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US – Connecticut Governor signs legislation for third casino

By - 28 June 2017

Connecticut moved a step closer to getting its third casino with Governor Dannel Malloy signing legislation permitting the joint venture project between the state’s two gaming tribes to go ahead.

The state’s current casino operators, Mashantucket Pequot Tribal Nation, owners of Foxwoods and the Mohegan Tribe, owners of Mohegan Sun, have united to form the MMCT Venture.

They want to build a satellite casino in East Windsor with the aim of preventing the flow of potential players to a new US$950m MGM casino across the state border in Springfield, Massachusetts
Governor Malloy said: “Over the years, our state has maintained a long-standing partnership and compact with the Mohegan and Mashantucket Pequot tribal nations, who employ thousands of Connecticut residents at their casinos. Make no mistake about it, the legislation I signed today is about jobs for the residents of Connecticut, and securing those jobs in our state.”

Mashantucket Pequot Tribal Council Chairman Rodney Butler said: “The governor has signed one of the most significant jobs bills passed by the General Assembly this legislative session. With so much at stake, we can’t thank him and his partners in the legislature enough for standing with us in our fight to save jobs and revenue in Connecticut.”

Mohegan Tribal Council Chairman Kevin Brown added: “With a stroke of the pen, we are that much closer to turning our proposal for an entertainment and gaming facility in East Windsor into reality. We’re excited about the future, and tremendously thankful for the leadership of the governor and the many legislators from both parties who rallied to protect jobs in our state that would otherwise have been lost.”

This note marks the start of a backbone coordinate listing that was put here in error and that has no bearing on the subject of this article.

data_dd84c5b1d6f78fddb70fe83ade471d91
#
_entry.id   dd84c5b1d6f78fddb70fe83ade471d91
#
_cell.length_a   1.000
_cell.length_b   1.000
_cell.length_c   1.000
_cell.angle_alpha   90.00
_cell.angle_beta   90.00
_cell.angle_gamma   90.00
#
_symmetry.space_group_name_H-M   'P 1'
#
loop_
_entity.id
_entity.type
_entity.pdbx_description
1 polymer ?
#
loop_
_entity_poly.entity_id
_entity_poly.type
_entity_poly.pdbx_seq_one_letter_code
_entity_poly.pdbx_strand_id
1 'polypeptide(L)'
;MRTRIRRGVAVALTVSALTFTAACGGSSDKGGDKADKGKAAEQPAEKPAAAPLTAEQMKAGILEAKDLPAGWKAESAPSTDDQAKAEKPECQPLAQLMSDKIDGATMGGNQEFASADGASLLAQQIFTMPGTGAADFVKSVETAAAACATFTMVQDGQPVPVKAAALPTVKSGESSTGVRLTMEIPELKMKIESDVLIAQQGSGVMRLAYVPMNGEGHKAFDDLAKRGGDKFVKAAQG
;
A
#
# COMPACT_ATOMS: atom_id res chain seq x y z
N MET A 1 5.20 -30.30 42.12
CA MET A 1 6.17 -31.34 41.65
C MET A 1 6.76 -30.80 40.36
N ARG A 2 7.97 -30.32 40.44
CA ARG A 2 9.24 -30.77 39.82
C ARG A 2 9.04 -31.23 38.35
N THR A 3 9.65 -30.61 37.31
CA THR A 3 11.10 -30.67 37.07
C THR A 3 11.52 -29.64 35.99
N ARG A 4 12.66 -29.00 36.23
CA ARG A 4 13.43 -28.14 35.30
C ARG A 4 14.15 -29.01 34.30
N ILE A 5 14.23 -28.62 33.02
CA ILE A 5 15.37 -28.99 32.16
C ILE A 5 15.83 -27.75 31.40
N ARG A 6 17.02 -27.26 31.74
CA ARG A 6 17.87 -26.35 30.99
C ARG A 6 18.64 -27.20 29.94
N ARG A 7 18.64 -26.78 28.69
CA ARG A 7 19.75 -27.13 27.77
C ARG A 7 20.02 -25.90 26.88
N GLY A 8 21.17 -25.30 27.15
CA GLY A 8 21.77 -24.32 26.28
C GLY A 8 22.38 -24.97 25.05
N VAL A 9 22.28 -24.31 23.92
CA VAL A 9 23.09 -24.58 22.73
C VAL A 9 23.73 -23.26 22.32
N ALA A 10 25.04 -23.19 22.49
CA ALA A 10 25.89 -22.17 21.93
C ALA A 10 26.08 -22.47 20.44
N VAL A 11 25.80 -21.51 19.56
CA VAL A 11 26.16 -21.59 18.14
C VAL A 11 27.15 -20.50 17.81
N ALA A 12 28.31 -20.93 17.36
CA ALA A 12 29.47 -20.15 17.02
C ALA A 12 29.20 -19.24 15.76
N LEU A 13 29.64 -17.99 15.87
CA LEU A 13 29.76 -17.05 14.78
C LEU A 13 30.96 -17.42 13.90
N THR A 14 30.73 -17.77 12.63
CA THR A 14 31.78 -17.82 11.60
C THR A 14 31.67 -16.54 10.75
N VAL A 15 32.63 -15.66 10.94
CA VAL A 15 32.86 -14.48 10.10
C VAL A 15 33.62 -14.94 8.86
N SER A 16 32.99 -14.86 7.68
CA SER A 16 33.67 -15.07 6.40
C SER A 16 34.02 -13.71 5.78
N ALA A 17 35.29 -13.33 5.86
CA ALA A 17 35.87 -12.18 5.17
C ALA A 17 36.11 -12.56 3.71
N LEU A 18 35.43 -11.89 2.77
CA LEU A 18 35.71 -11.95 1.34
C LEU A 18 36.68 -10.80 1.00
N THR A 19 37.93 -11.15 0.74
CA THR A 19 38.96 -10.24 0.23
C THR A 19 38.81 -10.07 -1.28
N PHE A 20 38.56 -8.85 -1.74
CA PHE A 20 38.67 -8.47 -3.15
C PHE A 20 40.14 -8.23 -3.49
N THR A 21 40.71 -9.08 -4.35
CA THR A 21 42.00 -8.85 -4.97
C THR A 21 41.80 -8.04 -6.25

MGM had wanted the opportunity to bid for the right to operate its own casino in Connecticut. It said it would continue to legally challenge the decision.

Uri Clinton, Senior Vice President and legal counsel for MGM Resorts, said: “Connecticut missed an enormous opportunity to put in place an open, transparent and competitive casino process, which could have resulted in as much as $1bn in economic development, the creation of thousands of jobs and a licensing fee paid to the state of up to $100m. What Connecticut got instead was far less than that. MGM will continue to vigorously advocate in the courts as we seek to protect the constitutional rights of any company hoping to do business in Connecticut.”

Governor Malloy has not yet signed a bill that will bring improved levels of off-track betting or introduced a legal framework for sports betting, which was pivotal in getting the casino expansion legislation through the House of Representatives.

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